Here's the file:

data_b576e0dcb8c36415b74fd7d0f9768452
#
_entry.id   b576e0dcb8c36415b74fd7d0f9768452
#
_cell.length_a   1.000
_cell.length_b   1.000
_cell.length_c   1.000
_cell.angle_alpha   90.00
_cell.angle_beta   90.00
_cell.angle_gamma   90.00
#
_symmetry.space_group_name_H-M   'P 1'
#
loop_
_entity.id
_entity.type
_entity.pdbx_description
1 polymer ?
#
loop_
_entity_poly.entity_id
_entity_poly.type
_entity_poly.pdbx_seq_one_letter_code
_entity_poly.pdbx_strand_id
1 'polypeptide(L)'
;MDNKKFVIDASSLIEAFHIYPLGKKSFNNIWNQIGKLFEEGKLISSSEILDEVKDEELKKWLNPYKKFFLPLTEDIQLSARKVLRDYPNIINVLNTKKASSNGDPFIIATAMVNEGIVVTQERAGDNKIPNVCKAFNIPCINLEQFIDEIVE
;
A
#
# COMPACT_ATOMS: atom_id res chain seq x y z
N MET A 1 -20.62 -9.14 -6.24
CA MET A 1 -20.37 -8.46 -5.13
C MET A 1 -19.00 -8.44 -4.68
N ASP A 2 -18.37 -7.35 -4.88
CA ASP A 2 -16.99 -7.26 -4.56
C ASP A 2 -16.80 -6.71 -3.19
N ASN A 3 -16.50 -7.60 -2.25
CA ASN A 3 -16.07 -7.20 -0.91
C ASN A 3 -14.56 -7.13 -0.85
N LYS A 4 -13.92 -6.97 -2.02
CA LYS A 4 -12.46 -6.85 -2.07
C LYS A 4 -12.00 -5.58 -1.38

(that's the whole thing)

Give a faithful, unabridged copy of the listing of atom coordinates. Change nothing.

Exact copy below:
data_b576e0dcb8c36415b74fd7d0f9768452
#
_entry.id   b576e0dcb8c36415b74fd7d0f9768452
#
_cell.length_a   1.000
_cell.length_b   1.000
_cell.length_c   1.000
_cell.angle_alpha   90.00
_cell.angle_beta   90.00
_cell.angle_gamma   90.00
#
_symmetry.space_group_name_H-M   'P 1'
#
loop_
_entity.id
_entity.type
_entity.pdbx_description
1 polymer ?
#
loop_
_entity_poly.entity_id
_entity_poly.type
_entity_poly.pdbx_seq_one_letter_code
_entity_poly.pdbx_strand_id
1 'polypeptide(L)'
;MDNKKFVIDASSLIEAFHIYPLGKKSFNNIWNQIGKLFEEGKLISSSEILDEVKDEELKKWLNPYKKFFLPLTEDIQLSARKVLRDYPNIINVLNTKKASSNGDPFIIATAMVNEGIVVTQERAGDNKIPNVCKAFNIPCINLEQFIDEIVE
;
A
#
# COMPACT_ATOMS: atom_id res chain seq x y z
N MET A 1 -20.62 -9.14 -6.24
CA MET A 1 -20.37 -8.46 -5.13
C MET A 1 -19.00 -8.44 -4.68
N ASP A 2 -18.37 -7.35 -4.88
CA ASP A 2 -16.99 -7.26 -4.56
C ASP A 2 -16.80 -6.71 -3.19
N ASN A 3 -16.50 -7.60 -2.25
CA ASN A 3 -16.07 -7.20 -0.91
C ASN A 3 -14.56 -7.13 -0.85
N LYS A 4 -13.92 -6.97 -2.02
CA LYS A 4 -12.46 -6.85 -2.07
C LYS A 4 -12.00 -5.58 -1.38